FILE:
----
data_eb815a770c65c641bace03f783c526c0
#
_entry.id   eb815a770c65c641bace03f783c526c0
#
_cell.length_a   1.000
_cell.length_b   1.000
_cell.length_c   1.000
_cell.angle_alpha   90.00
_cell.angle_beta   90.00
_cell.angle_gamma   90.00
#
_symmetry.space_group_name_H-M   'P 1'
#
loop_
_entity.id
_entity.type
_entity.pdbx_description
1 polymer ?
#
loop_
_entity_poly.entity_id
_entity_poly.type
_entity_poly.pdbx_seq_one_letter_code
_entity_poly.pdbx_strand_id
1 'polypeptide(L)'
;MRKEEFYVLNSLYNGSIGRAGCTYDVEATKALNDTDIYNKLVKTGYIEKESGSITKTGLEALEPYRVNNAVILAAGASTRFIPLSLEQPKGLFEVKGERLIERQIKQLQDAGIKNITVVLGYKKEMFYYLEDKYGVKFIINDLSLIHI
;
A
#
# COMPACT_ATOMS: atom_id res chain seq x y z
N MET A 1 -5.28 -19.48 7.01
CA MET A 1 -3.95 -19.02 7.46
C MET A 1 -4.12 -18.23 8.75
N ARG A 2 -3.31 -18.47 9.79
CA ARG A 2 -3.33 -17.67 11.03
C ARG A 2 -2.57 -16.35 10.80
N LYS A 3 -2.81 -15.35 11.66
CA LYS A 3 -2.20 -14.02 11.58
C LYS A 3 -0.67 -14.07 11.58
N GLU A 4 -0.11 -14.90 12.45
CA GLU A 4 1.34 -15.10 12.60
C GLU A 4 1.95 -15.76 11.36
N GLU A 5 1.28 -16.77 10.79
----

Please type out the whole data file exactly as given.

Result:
data_eb815a770c65c641bace03f783c526c0
#
_entry.id   eb815a770c65c641bace03f783c526c0
#
_cell.length_a   1.000
_cell.length_b   1.000
_cell.length_c   1.000
_cell.angle_alpha   90.00
_cell.angle_beta   90.00
_cell.angle_gamma   90.00
#
_symmetry.space_group_name_H-M   'P 1'
#
loop_
_entity.id
_entity.type
_entity.pdbx_description
1 polymer ?
#
loop_
_entity_poly.entity_id
_entity_poly.type
_entity_poly.pdbx_seq_one_letter_code
_entity_poly.pdbx_strand_id
1 'polypeptide(L)'
;MRKEEFYVLNSLYNGSIGRAGCTYDVEATKALNDTDIYNKLVKTGYIEKESGSITKTGLEALEPYRVNNAVILAAGASTRFIPLSLEQPKGLFEVKGERLIERQIKQLQDAGIKNITVVLGYKKEMFYYLEDKYGVKFIINDLSLIHI
;
A
#
# COMPACT_ATOMS: atom_id res chain seq x y z
N MET A 1 -5.28 -19.48 7.01
CA MET A 1 -3.95 -19.02 7.46
C MET A 1 -4.12 -18.23 8.75
N ARG A 2 -3.31 -18.47 9.79
CA ARG A 2 -3.33 -17.67 11.03
C ARG A 2 -2.57 -16.35 10.80
N LYS A 3 -2.81 -15.35 11.66
CA LYS A 3 -2.20 -14.02 11.58
C LYS A 3 -0.67 -14.07 11.58
N GLU A 4 -0.11 -14.90 12.45
CA GLU A 4 1.34 -15.10 12.60
C GLU A 4 1.95 -15.76 11.36
N GLU A 5 1.28 -16.77 10.79